MacOS vs Windows, Ease Of Use
I started using computers before the arrival of the desktop computer. I spent many years using Windows, from version 2.0 through to Window 10. Back when I worked for a Microsoft coding shop, we had to wipe our hard drives every six months, because Windows slowly degraded over time, and that was the only solution. As a result of that experience, I have used Linux for over 20 years.
My wife, because of her particular needs, used Windows from about Windows 3.11 onwards. Some years back, Microsoft came up with Windows Vista, a widely acknowledged abortion. When Vista threatened my wife’s workflow, we made the decision to switch to MacOS (for her).
This worked fine for a number of years. There was a period of adjustment, but all seemed to go okay. Until Apple decided that our $5K machine couldn’t be upgraded to the latest version of MacOS. At that point, I decided we would switch back to Windows (Windows 10).
The switch was a painful one. Windows 10 was considerably different from Windows XP, the last version my wife had run. We had to switch the interface to the prior Windows 7 or 8 interface, just to make things bearable.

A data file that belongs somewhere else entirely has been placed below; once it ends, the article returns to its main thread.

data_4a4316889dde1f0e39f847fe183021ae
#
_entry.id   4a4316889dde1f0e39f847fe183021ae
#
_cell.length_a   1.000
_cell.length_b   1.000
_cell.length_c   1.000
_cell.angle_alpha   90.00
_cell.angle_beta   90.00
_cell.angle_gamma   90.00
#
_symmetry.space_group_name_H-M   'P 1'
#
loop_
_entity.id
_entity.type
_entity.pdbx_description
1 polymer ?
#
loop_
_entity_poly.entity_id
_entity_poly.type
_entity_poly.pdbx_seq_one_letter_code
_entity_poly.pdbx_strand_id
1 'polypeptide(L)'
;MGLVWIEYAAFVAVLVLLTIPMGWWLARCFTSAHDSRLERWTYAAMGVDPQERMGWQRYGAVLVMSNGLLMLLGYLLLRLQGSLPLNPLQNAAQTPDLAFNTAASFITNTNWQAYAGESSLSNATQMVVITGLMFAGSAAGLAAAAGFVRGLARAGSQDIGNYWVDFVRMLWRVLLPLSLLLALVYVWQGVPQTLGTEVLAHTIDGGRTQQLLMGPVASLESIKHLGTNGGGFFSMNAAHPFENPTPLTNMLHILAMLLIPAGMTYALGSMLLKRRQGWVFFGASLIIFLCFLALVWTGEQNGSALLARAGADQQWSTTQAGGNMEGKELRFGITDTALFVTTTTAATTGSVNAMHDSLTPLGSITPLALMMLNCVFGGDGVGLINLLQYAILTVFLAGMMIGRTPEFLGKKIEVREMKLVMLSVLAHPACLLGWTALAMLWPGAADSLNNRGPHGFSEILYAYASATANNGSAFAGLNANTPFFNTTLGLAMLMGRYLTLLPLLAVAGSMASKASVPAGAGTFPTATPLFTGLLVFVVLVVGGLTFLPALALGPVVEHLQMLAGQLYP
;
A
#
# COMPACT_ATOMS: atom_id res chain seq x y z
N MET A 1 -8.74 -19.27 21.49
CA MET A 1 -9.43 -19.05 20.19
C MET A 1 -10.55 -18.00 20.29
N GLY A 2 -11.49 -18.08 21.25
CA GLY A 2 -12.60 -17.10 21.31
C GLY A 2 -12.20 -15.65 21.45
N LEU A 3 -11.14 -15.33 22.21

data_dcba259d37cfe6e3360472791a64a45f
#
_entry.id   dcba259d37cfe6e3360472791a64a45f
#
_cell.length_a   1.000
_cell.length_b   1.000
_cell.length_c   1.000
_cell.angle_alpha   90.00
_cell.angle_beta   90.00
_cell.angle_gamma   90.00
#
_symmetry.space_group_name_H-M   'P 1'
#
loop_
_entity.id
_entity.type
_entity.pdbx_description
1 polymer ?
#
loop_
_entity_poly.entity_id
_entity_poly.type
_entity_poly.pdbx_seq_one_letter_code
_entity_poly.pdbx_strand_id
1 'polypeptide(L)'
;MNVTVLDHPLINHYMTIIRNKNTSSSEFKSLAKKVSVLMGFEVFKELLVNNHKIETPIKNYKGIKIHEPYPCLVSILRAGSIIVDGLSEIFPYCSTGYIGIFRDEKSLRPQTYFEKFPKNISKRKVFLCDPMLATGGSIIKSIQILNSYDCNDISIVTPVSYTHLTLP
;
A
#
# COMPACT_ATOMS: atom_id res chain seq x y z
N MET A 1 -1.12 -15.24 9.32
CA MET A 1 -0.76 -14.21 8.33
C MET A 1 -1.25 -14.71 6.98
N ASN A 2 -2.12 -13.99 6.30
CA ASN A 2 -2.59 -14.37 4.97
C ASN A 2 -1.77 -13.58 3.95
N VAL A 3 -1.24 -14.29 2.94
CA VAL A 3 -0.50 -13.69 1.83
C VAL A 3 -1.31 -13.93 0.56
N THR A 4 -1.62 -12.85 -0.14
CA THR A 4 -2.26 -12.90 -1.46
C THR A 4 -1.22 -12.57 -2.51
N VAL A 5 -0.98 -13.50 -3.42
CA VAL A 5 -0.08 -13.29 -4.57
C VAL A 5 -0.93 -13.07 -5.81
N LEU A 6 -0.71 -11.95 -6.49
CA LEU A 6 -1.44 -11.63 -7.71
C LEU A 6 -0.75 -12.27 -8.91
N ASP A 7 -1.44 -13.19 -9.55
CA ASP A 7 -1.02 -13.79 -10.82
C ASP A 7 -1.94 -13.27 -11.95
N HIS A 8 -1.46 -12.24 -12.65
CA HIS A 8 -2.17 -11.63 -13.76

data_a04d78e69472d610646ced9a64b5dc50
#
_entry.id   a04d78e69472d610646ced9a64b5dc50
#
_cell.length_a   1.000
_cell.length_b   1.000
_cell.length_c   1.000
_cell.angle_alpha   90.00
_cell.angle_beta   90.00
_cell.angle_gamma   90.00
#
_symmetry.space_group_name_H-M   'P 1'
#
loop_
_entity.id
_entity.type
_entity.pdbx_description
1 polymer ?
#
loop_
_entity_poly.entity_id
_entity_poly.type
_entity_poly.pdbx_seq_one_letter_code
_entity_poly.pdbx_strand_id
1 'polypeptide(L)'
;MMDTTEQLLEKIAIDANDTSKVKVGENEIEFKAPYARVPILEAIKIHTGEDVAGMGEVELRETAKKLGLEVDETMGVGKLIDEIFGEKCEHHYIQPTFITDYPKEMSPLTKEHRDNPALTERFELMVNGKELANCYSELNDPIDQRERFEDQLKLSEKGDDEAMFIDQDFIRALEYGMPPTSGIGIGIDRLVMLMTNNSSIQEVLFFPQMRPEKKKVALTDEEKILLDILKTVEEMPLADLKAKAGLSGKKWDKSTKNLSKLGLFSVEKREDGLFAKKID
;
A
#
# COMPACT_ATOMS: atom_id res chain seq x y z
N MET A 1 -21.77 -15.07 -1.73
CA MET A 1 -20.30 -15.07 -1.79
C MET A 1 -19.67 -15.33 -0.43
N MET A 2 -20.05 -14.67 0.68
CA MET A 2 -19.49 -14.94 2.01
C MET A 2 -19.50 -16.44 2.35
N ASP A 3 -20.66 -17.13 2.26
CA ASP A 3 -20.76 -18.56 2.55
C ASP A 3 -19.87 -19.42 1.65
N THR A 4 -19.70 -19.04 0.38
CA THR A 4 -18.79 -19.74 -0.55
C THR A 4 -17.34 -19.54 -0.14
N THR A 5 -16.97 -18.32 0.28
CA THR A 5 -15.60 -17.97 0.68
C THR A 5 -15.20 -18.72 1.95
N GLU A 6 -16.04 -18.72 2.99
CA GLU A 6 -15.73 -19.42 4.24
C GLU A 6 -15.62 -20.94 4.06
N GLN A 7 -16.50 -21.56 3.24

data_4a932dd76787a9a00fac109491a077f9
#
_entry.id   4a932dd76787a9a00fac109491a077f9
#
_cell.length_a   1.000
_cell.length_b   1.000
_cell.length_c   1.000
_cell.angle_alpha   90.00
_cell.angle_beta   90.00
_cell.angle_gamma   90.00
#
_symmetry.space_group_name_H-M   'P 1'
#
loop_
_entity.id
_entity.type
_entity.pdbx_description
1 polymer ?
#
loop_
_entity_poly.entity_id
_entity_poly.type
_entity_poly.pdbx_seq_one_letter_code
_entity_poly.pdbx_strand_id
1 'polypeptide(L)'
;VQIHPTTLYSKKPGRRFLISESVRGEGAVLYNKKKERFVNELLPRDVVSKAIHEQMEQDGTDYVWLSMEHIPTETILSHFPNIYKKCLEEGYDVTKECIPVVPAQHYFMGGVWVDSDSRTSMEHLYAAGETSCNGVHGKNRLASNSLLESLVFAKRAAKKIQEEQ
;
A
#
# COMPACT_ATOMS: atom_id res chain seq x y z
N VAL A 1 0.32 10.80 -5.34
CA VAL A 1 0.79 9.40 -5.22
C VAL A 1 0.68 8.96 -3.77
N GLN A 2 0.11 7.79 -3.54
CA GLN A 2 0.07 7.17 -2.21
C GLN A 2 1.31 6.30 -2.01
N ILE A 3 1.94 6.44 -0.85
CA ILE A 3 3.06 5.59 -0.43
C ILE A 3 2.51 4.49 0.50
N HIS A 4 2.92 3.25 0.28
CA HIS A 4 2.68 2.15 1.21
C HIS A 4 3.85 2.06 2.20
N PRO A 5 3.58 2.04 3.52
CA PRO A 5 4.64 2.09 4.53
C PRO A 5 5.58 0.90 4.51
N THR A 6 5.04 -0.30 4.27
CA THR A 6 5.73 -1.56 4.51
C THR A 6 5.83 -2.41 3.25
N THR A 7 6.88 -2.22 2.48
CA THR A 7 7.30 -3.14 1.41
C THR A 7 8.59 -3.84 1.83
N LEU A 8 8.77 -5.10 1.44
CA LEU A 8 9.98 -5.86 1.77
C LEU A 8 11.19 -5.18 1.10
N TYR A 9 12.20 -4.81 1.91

By this time, Microsoft had converted their OS business to a rental plan. Before, you bought a copy of Windows, installed it, and you were done. Now, you installed Windows, and never physically upgraded it. Microsoft pushed updates periodically, with or without your permission, on their schedule. This has lead to bugs, instabilities, and endless frustration.
It appears that Microsoft’s flagship OS has become a secondary concern for Microsoft. According to them, they plan no further major versions of Windows. Instead, your version of Windows will be upgraded at Microsoft’s leisure indefinitely.
From my observation, they’ve botched this process. Weak, buggy updates are pushed down to users, and they have no option to refuse. Microsoft was never a particularly adept coding shop. Every once in a while, they’d come up with a solid product, like XP. But in general, their code has been mediocre, and since they started renting it, it’s become even worse. They’ve taken their eye off the ball.
As I said, this has caused endless frustration for my wife, who’s quite particular about her computing/work environment. As a result, we’ve decided to again switch back to MacOS.
I object to Mac’s pricing. I object to their endless attempts to lock you into their infrastructure exclusively. According to the Rossmann Group (see their Youtube channel), Apple’s engineering is pretty weak at times, at least on their laptops and phones. And I object to their arbitrary ability to simply brick your expensive hardware by coming out with OS versions you can’t run on your expensive hardware. I also object to Apple’s overuse of system resources in an attempt to make the user interface seem “slick”.